Fasting isn't for everyone. Remember, it is important to consult with your physician before implementing any fasting or new diet program, especially if you are diabetic, taking medications, have gout or gastroesophageal reflux disease (GERD). People who are severely malnourished or underweight, under 18 years of age, pregnant &/or breastfeeding should NOT fast.

If none of these apply to you, and you have your physician's ok, then go for it!


How to fast

Entire books have been written on this topic and to try and fit it all in this post is laughable. I’ve compiled a quick list of tips based on my own experiences and what I’ve learned from the likes of Jimmy Moore, Dr. Jason Fung, Megan Ramos, Mark Sisson, and Dr. Satchin Panda, to name a few.


Access videos on intermittent fasting here.


Drink LOTS of water!!

Drink plenty of water-at least half your body weight in ounces-throughout the day, adding in a pinch of pink Himalayan sea salt to maintain electrolyte balance. Some people also allow herbal tea, black coffee &/or bone broth into their fast as well.


Although water-only constitutes a “true fast”, this is for YOU and if some tea or coffee makes it easier, so be it. Dry fasting (where no food or liquid is consumed for a period of time) is mildly dehydrating and not recommended. If you’re aiming for autophagy then be forewarned that adding in more than a few calories per day (a splash of cream in your coffee, or even too much bone broth), will slow this process. Dr. Panda even states that anything other than water begins enzymatic reactions in the body and can “start the clock” on your eating window, meaning you possibly won’t get full fasting benefits. This is still up for debate, however.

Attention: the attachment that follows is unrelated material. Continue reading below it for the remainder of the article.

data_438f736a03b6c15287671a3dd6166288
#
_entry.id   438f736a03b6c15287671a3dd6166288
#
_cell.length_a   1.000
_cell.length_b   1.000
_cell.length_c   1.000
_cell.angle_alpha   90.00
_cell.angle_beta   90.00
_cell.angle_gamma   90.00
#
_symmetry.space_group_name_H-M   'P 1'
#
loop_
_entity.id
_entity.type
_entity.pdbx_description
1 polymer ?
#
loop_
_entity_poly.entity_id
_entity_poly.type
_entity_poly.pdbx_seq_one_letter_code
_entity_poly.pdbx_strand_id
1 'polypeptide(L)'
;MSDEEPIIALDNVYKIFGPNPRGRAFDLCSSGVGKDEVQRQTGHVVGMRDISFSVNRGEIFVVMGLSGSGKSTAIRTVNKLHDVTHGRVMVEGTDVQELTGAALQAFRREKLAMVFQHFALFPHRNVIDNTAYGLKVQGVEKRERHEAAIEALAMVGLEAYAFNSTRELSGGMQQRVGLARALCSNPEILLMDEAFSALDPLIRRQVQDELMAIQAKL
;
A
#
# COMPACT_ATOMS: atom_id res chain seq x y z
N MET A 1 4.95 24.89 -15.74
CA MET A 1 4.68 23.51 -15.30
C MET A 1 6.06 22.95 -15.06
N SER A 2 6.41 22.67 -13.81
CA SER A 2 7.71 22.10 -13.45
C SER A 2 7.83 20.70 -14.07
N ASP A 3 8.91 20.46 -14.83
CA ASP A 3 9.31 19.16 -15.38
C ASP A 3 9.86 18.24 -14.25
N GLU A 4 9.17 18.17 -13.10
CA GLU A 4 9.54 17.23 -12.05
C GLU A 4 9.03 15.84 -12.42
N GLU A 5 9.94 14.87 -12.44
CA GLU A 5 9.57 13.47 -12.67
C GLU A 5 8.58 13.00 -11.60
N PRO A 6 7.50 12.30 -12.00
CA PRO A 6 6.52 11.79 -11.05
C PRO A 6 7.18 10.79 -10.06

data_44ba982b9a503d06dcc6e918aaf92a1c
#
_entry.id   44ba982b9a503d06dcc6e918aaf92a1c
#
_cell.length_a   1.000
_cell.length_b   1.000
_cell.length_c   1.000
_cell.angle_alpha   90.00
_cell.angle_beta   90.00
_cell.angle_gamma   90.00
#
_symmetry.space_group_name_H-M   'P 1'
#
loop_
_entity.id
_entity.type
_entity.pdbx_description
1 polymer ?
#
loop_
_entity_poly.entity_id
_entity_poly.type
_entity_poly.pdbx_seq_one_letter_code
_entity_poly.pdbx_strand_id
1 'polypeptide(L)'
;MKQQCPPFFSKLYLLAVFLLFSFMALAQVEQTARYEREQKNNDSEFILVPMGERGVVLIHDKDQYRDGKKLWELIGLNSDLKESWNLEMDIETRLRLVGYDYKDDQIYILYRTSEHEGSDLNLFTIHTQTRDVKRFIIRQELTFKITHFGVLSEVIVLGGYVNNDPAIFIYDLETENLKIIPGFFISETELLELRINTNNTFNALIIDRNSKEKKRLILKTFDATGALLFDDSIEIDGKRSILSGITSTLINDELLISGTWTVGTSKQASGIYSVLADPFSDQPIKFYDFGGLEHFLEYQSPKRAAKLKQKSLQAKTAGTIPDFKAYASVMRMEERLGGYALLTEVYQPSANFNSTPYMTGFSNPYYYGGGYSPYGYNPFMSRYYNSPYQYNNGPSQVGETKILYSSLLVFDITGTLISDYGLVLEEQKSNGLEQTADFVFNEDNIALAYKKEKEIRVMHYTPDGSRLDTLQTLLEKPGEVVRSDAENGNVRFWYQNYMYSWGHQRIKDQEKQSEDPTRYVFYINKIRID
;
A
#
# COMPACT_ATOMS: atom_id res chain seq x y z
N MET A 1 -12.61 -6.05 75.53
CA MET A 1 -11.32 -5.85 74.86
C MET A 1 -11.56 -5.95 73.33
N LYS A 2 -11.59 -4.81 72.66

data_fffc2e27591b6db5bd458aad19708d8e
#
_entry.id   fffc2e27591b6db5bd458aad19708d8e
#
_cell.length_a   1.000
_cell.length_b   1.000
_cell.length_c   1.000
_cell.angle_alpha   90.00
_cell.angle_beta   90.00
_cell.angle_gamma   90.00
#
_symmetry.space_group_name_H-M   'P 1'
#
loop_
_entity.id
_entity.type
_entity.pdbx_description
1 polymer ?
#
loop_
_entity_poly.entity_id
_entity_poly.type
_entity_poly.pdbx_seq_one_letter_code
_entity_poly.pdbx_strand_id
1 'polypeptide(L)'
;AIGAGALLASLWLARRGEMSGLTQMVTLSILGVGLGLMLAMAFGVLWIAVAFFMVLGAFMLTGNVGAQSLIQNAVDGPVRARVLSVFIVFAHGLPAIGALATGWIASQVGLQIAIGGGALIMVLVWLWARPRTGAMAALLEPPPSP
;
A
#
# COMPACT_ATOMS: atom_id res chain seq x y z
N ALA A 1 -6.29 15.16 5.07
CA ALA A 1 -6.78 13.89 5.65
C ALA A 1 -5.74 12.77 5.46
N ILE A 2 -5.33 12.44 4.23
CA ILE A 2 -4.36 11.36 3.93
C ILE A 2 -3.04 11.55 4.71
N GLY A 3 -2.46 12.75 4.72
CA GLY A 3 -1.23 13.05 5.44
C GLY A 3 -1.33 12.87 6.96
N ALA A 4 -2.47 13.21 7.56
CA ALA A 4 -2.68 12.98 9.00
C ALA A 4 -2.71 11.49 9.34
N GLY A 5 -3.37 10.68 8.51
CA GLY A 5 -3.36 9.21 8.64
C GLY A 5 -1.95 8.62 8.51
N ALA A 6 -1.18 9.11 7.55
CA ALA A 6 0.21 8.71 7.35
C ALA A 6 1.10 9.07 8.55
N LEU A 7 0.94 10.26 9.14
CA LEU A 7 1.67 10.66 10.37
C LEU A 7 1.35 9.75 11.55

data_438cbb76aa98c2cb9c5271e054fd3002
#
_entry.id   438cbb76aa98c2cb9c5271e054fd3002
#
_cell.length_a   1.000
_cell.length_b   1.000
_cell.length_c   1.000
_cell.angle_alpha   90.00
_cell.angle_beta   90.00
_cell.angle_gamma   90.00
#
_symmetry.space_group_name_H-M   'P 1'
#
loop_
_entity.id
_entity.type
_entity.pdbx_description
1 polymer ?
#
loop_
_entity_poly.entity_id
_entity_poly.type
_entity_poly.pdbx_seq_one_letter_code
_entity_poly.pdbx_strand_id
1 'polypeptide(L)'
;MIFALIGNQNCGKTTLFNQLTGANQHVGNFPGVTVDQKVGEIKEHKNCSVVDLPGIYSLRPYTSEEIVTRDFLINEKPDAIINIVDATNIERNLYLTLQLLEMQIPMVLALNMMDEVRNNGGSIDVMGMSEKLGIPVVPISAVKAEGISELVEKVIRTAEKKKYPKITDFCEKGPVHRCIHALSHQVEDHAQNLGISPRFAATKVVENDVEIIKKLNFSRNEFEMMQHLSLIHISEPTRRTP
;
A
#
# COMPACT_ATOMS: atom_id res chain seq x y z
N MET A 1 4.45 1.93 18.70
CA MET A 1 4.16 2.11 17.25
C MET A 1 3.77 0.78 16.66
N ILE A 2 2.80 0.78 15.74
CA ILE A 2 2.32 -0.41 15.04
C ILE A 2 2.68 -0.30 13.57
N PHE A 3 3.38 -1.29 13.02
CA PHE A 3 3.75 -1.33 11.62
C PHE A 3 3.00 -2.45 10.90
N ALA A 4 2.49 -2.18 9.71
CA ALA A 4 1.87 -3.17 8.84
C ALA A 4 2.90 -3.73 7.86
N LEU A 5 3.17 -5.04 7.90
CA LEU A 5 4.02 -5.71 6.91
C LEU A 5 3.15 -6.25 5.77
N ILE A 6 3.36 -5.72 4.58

I say aim for progress, not perfection. You’ll still reap amazing health benefits. Don’t let that deter you!


Ease in slowly to flex that fasting muscle.

Don’t go for an all-out weeklong fast your first try. A good idea would be to eat your last meal at dinnertime, preferably a few hours before bedtime, and let sleep be part of your fast. It’s easy to not eat when you’re asleep! For example, if you stopped eating at 6, then ate again the next morning at 8, you’ve fasted for 14 hours! Make this a habit for a few days, then try increasing your fasting time gradually, like another half hour or hour more until you’re able to make it for longer periods without feeling any ill effects.


Listen to Your Body.